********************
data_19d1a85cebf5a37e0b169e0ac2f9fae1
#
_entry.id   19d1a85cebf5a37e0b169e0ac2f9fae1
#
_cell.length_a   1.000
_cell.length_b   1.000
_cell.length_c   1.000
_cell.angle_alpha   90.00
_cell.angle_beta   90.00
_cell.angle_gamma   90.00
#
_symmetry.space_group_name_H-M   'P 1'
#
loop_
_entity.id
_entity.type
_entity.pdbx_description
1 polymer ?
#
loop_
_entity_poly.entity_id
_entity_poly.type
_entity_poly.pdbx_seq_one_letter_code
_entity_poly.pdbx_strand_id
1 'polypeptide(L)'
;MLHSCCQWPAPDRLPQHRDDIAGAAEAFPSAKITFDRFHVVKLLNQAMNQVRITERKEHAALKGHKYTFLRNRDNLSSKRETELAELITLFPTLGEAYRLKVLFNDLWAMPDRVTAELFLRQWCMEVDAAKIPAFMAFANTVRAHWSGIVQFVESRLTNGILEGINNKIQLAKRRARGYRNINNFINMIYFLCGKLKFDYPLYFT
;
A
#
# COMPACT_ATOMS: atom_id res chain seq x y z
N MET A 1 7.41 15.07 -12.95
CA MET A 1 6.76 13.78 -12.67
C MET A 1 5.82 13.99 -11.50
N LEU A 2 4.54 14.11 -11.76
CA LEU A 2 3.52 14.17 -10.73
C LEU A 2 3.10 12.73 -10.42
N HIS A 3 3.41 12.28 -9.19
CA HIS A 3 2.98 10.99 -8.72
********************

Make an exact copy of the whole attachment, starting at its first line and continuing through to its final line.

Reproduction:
data_19d1a85cebf5a37e0b169e0ac2f9fae1
#
_entry.id   19d1a85cebf5a37e0b169e0ac2f9fae1
#
_cell.length_a   1.000
_cell.length_b   1.000
_cell.length_c   1.000
_cell.angle_alpha   90.00
_cell.angle_beta   90.00
_cell.angle_gamma   90.00
#
_symmetry.space_group_name_H-M   'P 1'
#
loop_
_entity.id
_entity.type
_entity.pdbx_description
1 polymer ?
#
loop_
_entity_poly.entity_id
_entity_poly.type
_entity_poly.pdbx_seq_one_letter_code
_entity_poly.pdbx_strand_id
1 'polypeptide(L)'
;MLHSCCQWPAPDRLPQHRDDIAGAAEAFPSAKITFDRFHVVKLLNQAMNQVRITERKEHAALKGHKYTFLRNRDNLSSKRETELAELITLFPTLGEAYRLKVLFNDLWAMPDRVTAELFLRQWCMEVDAAKIPAFMAFANTVRAHWSGIVQFVESRLTNGILEGINNKIQLAKRRARGYRNINNFINMIYFLCGKLKFDYPLYFT
;
A
#
# COMPACT_ATOMS: atom_id res chain seq x y z
N MET A 1 7.41 15.07 -12.95
CA MET A 1 6.76 13.78 -12.67
C MET A 1 5.82 13.99 -11.50
N LEU A 2 4.54 14.11 -11.76
CA LEU A 2 3.52 14.17 -10.73
C LEU A 2 3.10 12.73 -10.42
N HIS A 3 3.41 12.28 -9.19
CA HIS A 3 2.98 10.99 -8.72